Q: Why should my child wear a helmet?
The thought behind protecting your child with a helmet is that some tumbles or collisions can result in head injury. Depending on the energy of the impact, head injury can sometimes be as simple as a scrape or a cut but sometimes it can mean severe brain damage or death.
In a review of the scientific literature, existing studies support a 66-88% reduction of risk of a serious brain injury if in a crash and wearing a helmet. About three quarters of deaths from biking injuries were from head trauma. If the injury evidence is not compelling enough, in many states, it is the law.
Q: Are helmets just for biking?
No – helmets are meant to protect the head when participating in any sport where there is a chance of a fall onto the head, a collision, or when speeds may exceed a fast jog, such as:
- Skating (roller, inline or ice)
- Horseback riding
Q: How do I pick the right helmet?
First – it’s important to get the appropriate helmet for your sport.
The Consumer Protection Safety Commission has specific guidelines for helmets that you can check on their website
To make sure the helmet you pick will fit your child:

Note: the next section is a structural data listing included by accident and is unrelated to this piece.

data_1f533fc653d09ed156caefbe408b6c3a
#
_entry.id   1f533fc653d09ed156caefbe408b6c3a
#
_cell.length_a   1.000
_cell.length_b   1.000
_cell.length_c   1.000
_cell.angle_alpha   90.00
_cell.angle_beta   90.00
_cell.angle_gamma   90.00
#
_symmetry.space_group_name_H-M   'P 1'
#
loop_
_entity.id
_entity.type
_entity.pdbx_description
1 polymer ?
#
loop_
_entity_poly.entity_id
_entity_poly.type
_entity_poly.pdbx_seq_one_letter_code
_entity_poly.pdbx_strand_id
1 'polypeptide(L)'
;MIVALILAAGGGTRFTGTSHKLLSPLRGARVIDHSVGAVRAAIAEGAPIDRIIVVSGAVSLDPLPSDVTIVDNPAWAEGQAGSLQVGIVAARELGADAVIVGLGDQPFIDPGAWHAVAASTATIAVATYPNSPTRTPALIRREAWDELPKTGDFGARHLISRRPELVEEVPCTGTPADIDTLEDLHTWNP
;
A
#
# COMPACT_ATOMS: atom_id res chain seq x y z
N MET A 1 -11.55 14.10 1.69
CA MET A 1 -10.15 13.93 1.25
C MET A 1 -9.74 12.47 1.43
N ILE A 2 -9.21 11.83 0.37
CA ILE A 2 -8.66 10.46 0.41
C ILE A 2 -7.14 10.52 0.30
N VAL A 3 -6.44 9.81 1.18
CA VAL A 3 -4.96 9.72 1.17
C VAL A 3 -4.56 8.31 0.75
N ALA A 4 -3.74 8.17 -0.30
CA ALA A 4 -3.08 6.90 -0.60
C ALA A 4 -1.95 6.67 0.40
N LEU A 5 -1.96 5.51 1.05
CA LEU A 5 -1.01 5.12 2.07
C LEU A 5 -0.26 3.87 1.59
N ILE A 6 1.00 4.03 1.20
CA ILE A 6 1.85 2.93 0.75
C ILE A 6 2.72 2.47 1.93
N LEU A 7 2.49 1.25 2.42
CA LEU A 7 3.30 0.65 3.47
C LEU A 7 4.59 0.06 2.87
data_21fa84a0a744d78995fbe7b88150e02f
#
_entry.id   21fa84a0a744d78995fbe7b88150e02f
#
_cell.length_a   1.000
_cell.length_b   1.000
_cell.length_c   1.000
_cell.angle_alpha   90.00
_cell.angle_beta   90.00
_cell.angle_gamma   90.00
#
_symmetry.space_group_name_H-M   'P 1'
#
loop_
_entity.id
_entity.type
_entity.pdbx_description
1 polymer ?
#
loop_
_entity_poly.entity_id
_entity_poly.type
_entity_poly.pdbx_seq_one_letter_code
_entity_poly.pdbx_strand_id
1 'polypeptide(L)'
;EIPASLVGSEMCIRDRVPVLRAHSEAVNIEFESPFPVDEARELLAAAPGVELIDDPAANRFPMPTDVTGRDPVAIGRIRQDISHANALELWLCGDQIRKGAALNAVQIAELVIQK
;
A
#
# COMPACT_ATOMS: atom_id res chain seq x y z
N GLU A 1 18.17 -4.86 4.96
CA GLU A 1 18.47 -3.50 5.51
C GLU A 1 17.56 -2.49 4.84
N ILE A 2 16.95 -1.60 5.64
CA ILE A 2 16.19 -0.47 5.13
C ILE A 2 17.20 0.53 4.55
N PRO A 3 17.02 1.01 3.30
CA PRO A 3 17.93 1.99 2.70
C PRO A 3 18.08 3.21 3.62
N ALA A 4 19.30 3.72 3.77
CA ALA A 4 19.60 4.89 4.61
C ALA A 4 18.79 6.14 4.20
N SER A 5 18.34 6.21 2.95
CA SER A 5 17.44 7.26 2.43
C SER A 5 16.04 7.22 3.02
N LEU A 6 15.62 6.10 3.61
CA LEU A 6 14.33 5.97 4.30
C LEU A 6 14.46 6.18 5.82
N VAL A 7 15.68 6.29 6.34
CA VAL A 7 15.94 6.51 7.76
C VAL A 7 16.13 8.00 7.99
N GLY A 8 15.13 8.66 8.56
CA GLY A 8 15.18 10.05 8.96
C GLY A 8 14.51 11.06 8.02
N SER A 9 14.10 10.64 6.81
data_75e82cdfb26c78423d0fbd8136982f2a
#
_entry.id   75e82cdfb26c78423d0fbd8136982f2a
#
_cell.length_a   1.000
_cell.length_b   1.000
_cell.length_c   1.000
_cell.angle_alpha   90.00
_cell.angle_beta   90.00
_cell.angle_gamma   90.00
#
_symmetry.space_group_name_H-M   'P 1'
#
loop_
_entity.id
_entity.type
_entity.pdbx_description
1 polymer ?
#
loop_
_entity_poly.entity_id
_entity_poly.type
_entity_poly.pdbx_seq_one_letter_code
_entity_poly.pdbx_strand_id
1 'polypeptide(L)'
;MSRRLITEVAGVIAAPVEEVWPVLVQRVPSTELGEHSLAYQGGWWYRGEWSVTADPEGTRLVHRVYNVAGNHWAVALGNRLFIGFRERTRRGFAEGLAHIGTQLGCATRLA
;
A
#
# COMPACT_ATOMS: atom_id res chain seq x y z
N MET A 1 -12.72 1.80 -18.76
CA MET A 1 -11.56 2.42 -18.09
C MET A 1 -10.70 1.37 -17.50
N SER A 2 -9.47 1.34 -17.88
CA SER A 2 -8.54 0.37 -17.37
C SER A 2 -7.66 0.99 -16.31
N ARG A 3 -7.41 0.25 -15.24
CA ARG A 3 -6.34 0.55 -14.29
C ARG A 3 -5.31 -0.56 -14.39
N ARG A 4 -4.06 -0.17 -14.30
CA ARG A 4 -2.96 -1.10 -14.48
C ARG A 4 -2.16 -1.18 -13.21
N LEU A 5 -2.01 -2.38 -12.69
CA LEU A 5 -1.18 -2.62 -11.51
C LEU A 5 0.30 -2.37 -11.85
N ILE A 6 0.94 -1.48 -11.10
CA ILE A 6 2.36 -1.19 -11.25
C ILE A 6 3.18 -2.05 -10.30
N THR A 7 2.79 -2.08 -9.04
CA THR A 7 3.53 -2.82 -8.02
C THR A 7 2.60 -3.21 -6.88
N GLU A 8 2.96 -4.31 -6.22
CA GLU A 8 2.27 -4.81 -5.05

- bring her to the store with you
- measure her head for size
- try on several helmets of the appropriate size to find one that feels right
- adjust the fit with the pads or sizing ring
- adjust the side straps with the helmet level on the head, two finger widths above the eyebrow
- buckle and adjust the chin strap so that a wide open mouth pulls the helmet tight
Q: Is it OK for my child to continue to wear his helmet after a crash?
Helmets may be single or multiple impact helmets. If the helmet is a single impact helmet, it should be replaced. In the case of a multiple impact helmet, examine the helmet to see if any of the materials was compromised in the crash, like a cracked shell, dent in the shell or liner, or broken strap. If in doubt, you should check with the manufacturer.